* June nonfarm payrolls up by 222,000 vs. est. 179,000
* Unemployment rate edges up to 4.4 pct from 4.3 pct in May
* Average hourly earnings rise 0.2 pct vs est 0.3 pct
* Indexes up: Dow 0.28 pct, S&P 0.33 pct, Nasdaq 0.67 pct
(Adds details, changes comment, updates prices)
By Tanya Agrawal
July 7 (Reuters) – Wall Street extended gains in late
morning trading on Friday, powered by robust jobs data and a
rebound in technology stocks.
Nonfarm payrolls increased by 222,000 jobs last month, data
from the Labor Department showed, beating economists’
expectations for a 179,000 gain.
Average hourly earnings rose 0.2 percent in June after
gaining 0.1 percent in May, but fell below the estimated 0.3
While the unemployment rate rose to 4.4 percent from a
16-year low of 4.3 percent, that was because more people were
looking for work, a sign of confidence in the labor market.
“Given the focus of the Fed on inflation and the fact that
the inflation indicators in this report were slightly
disappointing, I think the market has a toned down reaction to
it,” said Shyam Rajan, head of U.S. rates strategy at Bank Of
America Merrill Lynch in New York.
“But in the bigger picture, it’s still a pretty decent
Investors are focused on wage growth and whether spending by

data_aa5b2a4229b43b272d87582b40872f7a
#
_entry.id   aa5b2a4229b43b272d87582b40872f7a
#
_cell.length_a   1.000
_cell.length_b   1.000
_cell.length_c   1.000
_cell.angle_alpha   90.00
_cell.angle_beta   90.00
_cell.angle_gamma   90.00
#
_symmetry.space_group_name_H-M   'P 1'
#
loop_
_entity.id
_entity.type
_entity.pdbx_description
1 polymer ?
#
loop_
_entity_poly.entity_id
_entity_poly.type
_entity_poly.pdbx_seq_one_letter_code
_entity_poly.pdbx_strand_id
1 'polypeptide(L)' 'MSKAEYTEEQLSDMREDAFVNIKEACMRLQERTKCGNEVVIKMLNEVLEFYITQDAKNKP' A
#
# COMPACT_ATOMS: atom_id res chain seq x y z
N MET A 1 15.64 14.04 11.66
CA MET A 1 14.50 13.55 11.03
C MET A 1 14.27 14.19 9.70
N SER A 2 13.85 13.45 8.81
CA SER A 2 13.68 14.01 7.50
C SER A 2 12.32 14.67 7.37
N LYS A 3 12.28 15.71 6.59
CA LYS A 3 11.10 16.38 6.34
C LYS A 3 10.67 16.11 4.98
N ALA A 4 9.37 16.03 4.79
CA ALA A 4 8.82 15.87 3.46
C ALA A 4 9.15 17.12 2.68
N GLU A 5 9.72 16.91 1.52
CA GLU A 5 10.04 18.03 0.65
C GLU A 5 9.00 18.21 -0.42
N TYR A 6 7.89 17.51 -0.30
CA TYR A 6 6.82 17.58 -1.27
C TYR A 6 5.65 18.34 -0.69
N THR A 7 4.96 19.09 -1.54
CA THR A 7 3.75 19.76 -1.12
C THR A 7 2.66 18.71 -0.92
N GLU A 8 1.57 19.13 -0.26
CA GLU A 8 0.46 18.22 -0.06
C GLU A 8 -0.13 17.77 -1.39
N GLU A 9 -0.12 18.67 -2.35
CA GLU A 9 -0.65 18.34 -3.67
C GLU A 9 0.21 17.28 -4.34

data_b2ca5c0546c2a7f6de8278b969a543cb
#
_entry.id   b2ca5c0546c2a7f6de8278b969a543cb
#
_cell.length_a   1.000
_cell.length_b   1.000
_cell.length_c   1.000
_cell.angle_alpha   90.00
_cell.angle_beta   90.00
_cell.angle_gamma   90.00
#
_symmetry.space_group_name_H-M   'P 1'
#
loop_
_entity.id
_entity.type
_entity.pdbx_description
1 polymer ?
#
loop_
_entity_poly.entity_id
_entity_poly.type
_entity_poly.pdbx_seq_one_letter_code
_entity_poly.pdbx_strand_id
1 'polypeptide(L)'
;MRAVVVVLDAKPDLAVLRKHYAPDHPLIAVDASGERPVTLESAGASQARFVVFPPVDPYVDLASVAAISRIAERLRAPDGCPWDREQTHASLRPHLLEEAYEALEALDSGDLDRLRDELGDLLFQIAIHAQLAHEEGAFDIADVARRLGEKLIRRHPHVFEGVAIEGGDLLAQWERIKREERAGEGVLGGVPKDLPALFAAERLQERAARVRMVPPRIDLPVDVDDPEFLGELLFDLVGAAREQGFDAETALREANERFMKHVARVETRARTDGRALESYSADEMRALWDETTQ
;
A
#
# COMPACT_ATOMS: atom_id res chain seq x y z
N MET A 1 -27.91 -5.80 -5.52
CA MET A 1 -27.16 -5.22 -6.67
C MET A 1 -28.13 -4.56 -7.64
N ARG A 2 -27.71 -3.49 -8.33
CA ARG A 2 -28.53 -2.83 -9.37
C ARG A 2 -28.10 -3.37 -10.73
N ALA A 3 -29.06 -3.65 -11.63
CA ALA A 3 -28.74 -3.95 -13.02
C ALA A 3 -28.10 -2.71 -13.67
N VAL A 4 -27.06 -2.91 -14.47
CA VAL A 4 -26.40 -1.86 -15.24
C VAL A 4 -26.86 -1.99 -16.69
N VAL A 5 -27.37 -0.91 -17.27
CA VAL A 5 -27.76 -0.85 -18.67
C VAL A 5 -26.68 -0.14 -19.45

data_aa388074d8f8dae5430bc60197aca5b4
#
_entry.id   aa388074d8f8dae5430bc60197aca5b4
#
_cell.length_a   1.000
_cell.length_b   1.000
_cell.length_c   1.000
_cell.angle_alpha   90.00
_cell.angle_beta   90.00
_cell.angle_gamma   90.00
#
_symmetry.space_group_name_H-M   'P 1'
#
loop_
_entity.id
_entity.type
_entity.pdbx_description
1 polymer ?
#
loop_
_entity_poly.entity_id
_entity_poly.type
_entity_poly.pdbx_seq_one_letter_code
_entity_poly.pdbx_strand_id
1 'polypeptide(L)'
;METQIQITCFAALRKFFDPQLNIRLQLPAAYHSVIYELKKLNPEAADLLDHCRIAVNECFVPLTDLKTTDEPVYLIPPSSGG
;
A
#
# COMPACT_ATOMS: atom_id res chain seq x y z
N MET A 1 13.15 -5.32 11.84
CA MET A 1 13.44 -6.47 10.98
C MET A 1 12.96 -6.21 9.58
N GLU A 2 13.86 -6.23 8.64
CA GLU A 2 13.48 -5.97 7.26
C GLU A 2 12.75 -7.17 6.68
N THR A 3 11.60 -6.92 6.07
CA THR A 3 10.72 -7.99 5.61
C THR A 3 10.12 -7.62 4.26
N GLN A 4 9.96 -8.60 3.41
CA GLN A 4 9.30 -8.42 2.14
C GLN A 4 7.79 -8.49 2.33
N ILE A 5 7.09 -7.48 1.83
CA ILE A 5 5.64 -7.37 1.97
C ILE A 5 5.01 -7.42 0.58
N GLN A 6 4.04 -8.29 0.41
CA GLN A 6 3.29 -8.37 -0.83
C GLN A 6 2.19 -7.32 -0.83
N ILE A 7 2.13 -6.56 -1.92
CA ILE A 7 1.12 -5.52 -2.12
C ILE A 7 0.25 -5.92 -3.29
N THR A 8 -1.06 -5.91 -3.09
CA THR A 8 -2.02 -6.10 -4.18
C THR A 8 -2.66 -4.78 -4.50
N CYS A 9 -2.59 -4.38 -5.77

consumers will be strong enough to back the Federal Reserve’s
plan to raise rates once more this year.
Odds of a rate hike at the Fed’s December meeting stood at
50.9 percent, according to the CME Group’s FedWatch tool.
Policymakers have taken opposing views on inflation after it
retreated further below the central bank’s 2 percent target in
May, creating uncertainty over the future path of rate hikes.
Adding to the jitters are bets that the world’s major
central banks are moving closer to unwinding their ultra-loose
At 10:46 a.m. ET (1446 GMT), the Dow Jones Industrial
Average was up 59.51 points, or 0.28 percent, at
21,379.55 and the S&P 500 was up 8.17 points, or 0.33
percent, at 2,417.92.
The Nasdaq Composite was up 40.97 points, or 0.67
percent, at 6,130.44.
Eight of the 11 major S&P sectors were higher, with the tech
index’s 1.04 percent rise leading the gainers.
Apple, Microsoft and Facebook gave
the biggest boost to the S&P and the Nasdaq.
The financial index, which is sensitive to interest
rates, pared early gains to trade little changed.
Shares of Bank of America, JPMorgan and
Citigroup were flat after having risen about 0.8 percent
in early trading. Goldman Sachs fell 0.5 percent.
Oil fell more than 3 percent after data showed U.S.
production rose last week just as OPEC exports hit a 2017 high.
Oil prices are down more than 16 percent this year, adding to
low inflation concerns.
Chevron fell 0.8 percent, while Exxon was
off 0.25 percent. The two stocks were a drag on the Dow and the
Advancing issues outnumbered decliners on the NYSE by 1,495
to 1,209. On the Nasdaq, 1,608 issues rose and 984 fell.
(Reporting by Tanya Agrawal in Bengaluru; Editing by Anil